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Economy overview: Finland has a highly industrialized, largely free market economy, with per capita output nearly three-fourths the US figure. Its main economic force is the manufacturing sector--principally the wood, metals, and engineering industries. Trade is important, with the export of goods representing about 30% of GDP. Except for timber and several minerals, Finland depends on imported raw materials, energy, and some components of manufactured goods. Because of the climate, agricultural development is limited to maintaining self-sufficiency in basic commodities. The economy, which experienced an average of 4.9% annual growth between 1987 and 1989, leveled off in 1990 and is now in a recession facing negative growth in 1991. The clearing account system between Finland and the Soviet Union in the postwar period--mainly Soviet oil and gas for Finnish manufactured goods--had kept Finland isolated from world recessions; the system, however, was dismantled on 1 January 1991 in favor of hard currency trade. As a result, Finland must increase its competitiveness in certain sectors, for example, textiles, foodstuffs, paper, and metals, and has already begun to shift trade westward. Finland, as a member of EFTA, is negotiating a European Economic Area arrangement with the EC which would allow for free movement of capital, goods, services, and labor within the organization.

Real gdp purchasing power parity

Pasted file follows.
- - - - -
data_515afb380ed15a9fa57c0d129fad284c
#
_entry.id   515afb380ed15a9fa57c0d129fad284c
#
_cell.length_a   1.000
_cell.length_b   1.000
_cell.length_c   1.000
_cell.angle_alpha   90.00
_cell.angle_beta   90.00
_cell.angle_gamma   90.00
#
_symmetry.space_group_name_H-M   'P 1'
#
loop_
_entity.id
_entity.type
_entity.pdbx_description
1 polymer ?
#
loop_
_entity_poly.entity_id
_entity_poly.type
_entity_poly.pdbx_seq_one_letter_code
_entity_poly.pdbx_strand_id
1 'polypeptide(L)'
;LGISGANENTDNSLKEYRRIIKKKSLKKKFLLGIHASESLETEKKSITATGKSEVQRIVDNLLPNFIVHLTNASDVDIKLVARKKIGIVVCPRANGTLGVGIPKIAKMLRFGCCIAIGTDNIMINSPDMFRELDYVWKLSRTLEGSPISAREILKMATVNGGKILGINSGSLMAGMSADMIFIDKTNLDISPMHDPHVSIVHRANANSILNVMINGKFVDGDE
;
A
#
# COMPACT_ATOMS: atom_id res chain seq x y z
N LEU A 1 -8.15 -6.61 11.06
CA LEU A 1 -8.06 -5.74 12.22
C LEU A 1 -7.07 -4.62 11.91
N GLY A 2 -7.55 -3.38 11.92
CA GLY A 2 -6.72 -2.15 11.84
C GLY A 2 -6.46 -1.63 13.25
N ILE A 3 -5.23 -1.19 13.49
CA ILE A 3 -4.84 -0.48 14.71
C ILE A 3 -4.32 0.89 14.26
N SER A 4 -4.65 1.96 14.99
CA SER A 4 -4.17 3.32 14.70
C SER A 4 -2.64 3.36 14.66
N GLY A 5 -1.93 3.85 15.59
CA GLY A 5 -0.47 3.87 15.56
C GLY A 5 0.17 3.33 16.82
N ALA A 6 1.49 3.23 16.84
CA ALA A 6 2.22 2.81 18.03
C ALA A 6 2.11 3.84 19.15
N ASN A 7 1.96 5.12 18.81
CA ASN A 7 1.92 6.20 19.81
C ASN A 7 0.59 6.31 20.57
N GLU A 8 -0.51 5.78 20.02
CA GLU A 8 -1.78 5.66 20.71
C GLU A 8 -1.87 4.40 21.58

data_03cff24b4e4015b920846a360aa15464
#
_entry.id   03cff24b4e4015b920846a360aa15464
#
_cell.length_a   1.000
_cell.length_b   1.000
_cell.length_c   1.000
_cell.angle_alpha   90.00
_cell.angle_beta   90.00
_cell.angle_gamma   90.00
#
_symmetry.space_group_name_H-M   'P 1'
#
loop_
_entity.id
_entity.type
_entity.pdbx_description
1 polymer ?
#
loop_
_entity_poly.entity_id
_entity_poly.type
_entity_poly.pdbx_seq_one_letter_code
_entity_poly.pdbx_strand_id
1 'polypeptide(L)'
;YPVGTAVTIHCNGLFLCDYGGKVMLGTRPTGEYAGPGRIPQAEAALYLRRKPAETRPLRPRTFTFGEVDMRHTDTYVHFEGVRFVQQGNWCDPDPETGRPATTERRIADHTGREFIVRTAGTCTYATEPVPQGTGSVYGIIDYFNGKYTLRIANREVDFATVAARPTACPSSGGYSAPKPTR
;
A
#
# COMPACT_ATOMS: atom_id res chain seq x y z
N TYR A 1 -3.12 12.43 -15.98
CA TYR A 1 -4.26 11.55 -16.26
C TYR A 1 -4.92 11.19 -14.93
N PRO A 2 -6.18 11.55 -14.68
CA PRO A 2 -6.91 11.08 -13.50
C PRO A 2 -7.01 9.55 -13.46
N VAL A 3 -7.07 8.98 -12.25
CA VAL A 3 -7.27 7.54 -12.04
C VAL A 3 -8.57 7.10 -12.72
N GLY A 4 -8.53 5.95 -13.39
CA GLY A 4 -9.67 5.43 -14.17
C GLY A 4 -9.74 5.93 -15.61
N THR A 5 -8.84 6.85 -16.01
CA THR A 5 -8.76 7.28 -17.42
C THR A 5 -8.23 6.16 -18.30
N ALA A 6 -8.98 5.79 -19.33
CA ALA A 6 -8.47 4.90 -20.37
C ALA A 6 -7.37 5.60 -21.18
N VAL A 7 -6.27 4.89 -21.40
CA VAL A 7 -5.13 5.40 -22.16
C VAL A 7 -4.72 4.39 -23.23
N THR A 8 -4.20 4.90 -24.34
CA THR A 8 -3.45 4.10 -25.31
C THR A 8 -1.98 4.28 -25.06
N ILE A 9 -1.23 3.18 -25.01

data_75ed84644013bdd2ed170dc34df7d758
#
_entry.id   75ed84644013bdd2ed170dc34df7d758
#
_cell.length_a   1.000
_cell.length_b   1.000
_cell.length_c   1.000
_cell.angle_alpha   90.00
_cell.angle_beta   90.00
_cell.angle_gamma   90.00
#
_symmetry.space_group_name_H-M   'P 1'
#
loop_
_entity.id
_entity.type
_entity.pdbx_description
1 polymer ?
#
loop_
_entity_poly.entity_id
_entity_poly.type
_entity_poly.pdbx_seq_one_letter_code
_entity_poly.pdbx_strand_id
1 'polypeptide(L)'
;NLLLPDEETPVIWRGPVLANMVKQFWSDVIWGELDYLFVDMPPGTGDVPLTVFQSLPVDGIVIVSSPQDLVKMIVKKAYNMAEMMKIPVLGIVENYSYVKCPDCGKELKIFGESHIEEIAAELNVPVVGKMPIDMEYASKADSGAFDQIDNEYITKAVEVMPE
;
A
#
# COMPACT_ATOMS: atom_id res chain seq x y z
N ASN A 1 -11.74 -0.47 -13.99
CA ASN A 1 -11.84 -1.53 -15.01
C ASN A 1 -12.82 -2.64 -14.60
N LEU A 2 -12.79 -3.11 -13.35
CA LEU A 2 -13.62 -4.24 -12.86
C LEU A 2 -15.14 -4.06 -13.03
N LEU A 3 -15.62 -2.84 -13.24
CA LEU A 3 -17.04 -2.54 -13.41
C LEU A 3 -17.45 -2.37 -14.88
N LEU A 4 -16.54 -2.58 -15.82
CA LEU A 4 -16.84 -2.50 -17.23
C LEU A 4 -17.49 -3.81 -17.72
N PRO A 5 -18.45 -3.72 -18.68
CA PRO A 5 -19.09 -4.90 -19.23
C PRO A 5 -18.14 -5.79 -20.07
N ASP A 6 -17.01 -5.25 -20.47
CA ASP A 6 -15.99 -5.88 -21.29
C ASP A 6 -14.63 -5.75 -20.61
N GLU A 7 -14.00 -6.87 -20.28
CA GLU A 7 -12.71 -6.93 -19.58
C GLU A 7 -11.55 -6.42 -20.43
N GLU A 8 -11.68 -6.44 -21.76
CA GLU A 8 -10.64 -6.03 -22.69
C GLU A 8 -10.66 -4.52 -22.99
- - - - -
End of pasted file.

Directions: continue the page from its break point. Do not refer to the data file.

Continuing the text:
Real gdp growth rate

Real gdp per capita ppp

Gross national saving
Gdp composition by sector of origin

Gdp composition by end use

Gdp composition by sector of origin

Agriculture products: accounts for 8% of GNP (including forestry; livestock production, especially dairy cattle, predominates; forestry is an important export earner and a secondary occupation for the rural population; main crops--cereals, sugar beets, potatoes; 85% self-sufficient, but short of food and fodder grains; annual fish catch about 160,000 metric tons

Industries: metal manufacturing and shipbuilding, forestry and wood processing (pulp, paper), copper refining, foodstuffs, chemicals, textiles, clothing

Industrial production growth rate: - 3.0% (1991 est.), accounts for 28% of GDP

Labor force: 2,470,000; services 38.2%, mining and manufacturing 22.7%, commerce 14.9%, agriculture, forestry, and fishing 8.8%, construction 8.0%, transportation and communications 7.2% (1989)
Labor force

Unemployment rate: 5.7% (1991 est.)

Youth unemployment

Population below poverty line

Gini index

Household income or consumption by percentage share

Distribution of family income gini index

Budget: revenues $35.1 billion; expenditures $33.1 billion, including capital expenditures of $1.4 billion (1990)

Public debt

Taxes and other revenues

Revenue

Fiscal year: calendar year

Current account balance

Inflation rate consumer prices